city and Fort Sumter to be increased a little. Our troops upon these islands are well posted for security, and are, generally, quite healthy.
In the District of Florida I found it necessary to make some changes with the view of concentration and mutual support. Before my arrival General Gordon had performed a handsome feat in turning, by a rapid night march, the enemy's camps called Camp Milton and Camp Finegan, situated, respectively, 10 and 6 miles from Jacksonville. The enemy, finding a force in front and rear, took to their heels and escaped. The camps were completely destroyed. The enemy fell back on Baldwin, which is strongly fortified. The Milton was also a strongly fortified position against a front attack. The line of well-constructed bastions, rifle-pits, and block-houses extended nearly 2 miles.
Brigadier-General Birney is now in command of this district in obedience to your orders. I would have preferred General Hatch as commander there, for several reasons, but did not, nevertheless, fail to carry out your order at once. I have ordered a regiment to be organized in Florida from the loyal whites and all men able to bear arms in district, as well as all others, to be enrolled, officered, and drilled as militia, to be called into service, in case of an emergency, like that of an offensive movement, in which case they are to be used to garrison the posts from which the veteran troops are taken. I have ordered a school of instruction for those colored regiments that required drill and discipline to be established at Hilton Head, where they will receive constant instruction in regimental and brigade drill and in the firings. Brigadier-General Potter is to be in immediate command, under the general supervision of General Hatch, commanding the district.
Steps have been taken to preserve the healthfulness of the commands in the various districts of the department. Fresh vegetables and fruits are to be brought each week from Florida to the troops on Morris and Folly Islands, and an ice-house is being constructed for their further benefit. The exposure and labor to which these troops are constantly subjected fully entitles them to these attentions to their comfort.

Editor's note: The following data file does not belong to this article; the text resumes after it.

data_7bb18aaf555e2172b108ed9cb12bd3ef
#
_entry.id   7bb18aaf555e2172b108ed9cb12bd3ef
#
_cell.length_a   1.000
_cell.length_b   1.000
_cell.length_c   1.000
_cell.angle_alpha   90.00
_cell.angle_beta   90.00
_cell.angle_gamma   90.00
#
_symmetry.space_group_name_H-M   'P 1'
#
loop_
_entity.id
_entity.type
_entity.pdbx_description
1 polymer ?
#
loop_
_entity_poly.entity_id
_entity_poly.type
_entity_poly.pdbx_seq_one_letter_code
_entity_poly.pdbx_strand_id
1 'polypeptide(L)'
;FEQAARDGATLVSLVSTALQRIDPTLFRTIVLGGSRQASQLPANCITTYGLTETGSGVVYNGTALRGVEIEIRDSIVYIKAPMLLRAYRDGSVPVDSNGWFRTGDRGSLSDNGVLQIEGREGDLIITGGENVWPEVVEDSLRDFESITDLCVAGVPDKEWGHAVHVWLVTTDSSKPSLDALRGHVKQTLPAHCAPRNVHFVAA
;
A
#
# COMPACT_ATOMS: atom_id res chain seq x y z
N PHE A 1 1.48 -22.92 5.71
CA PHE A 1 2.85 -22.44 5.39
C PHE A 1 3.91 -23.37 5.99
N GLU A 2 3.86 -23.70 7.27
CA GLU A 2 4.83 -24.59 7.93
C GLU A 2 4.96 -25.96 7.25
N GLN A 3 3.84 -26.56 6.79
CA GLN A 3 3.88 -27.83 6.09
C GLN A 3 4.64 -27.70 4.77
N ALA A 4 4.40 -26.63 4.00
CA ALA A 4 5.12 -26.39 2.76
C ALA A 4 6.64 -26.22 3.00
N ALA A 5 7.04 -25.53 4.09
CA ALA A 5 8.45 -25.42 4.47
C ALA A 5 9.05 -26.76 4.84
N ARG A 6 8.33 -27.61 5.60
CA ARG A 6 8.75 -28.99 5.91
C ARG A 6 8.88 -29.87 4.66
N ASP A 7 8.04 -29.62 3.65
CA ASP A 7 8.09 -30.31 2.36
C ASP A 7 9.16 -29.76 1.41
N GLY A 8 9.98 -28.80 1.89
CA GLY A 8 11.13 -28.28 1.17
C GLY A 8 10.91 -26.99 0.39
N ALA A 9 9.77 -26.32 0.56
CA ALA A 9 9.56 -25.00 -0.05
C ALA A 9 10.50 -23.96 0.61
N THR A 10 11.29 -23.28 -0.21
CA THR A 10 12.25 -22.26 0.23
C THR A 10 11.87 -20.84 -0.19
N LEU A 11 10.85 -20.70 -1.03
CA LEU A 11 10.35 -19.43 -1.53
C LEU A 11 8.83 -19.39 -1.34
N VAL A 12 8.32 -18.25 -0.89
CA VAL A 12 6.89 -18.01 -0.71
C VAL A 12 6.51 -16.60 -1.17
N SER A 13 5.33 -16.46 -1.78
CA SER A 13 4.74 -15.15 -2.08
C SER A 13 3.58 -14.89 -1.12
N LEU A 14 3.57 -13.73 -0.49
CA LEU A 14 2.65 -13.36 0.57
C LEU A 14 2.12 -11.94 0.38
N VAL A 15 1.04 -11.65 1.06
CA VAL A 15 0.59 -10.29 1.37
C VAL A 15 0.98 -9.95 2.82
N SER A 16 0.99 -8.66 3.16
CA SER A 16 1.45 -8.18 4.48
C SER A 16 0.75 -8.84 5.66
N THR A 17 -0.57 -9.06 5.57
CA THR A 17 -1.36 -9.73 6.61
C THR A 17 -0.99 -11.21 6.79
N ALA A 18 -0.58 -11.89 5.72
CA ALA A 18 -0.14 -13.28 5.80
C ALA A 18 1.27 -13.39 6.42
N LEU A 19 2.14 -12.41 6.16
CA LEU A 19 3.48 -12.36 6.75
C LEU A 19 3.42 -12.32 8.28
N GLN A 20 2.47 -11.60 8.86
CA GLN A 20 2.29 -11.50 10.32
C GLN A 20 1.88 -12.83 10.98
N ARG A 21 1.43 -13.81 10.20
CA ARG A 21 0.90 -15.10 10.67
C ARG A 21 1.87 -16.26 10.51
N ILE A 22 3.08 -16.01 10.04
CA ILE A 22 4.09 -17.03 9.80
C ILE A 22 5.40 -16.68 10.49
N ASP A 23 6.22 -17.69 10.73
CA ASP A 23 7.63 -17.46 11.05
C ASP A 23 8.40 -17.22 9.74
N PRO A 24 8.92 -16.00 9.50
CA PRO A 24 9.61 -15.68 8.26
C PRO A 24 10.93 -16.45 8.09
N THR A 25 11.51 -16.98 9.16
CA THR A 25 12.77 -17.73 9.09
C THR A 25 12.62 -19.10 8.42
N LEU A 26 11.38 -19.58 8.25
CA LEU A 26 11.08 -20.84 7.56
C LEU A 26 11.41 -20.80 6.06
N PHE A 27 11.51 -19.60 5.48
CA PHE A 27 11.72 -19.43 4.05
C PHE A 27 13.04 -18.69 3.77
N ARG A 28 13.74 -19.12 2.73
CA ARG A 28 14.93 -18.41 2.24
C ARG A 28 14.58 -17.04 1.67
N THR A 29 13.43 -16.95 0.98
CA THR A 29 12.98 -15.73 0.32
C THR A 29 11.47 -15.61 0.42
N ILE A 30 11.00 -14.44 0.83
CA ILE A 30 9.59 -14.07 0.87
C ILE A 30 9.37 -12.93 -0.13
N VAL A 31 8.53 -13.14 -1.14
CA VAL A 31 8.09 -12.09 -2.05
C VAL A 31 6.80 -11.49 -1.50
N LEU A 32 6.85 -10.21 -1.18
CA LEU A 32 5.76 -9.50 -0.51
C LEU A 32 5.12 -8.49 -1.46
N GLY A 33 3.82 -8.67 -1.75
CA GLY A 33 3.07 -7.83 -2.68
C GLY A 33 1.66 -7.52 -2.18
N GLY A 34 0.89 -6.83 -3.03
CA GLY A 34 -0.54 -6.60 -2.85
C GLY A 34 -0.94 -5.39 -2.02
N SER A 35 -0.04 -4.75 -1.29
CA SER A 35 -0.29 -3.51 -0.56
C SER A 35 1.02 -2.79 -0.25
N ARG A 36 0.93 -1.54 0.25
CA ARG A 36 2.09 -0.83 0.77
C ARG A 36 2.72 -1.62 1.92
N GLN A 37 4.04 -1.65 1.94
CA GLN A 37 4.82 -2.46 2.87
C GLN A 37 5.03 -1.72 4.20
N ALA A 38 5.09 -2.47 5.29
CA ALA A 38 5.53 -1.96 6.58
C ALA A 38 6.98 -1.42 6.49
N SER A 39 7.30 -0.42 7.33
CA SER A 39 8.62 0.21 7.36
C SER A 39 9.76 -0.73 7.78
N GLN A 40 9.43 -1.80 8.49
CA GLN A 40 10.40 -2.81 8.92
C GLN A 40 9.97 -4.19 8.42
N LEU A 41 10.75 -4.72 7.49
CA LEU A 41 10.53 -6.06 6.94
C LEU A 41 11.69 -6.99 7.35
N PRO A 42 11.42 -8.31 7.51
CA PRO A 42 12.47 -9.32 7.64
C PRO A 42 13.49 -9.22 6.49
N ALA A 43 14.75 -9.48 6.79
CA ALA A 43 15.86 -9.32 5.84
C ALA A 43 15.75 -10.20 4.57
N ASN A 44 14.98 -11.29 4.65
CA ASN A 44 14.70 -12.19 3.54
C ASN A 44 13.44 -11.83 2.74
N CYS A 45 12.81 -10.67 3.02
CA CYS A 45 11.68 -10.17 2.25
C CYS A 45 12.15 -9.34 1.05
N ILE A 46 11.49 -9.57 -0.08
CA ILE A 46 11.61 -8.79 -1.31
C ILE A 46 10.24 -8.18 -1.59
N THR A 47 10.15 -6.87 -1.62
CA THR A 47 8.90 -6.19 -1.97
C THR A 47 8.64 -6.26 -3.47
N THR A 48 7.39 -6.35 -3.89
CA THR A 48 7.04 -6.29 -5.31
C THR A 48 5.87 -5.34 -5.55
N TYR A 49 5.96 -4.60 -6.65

The court of inquiry in the case of General Birney's expedition and the loss of the steamer Boston has concluded its labors, and attach the blame to Colonel Bayley, Ninth U. S. Colored Troops. The evidence shows that General Birney did not take two necessary precautions, viz, to send the pilot that was to take the Lewis and the Boston up under the guard of an officer or soldier to prevent his failure to perform his duty; second, to post a boat opposite the point of disembarkation to prevent the steamers passing it in the darkness.
I have ordered a court-martial to try Colonel Bayley. This expedition was planned by General Hatch, and, with every chance in its favor, should have succeeded.
On the 22nd and 23rd of May a strong demonstration was made on the enemy's line on James Island. They were found to be too formidable to risk an attack in front.
I shall continue to make full reports by each steamer.
Very respectfully, your obedient servant,
J. G. FOSTER,
Major General H. W. HALLECK,
Chief of Staff.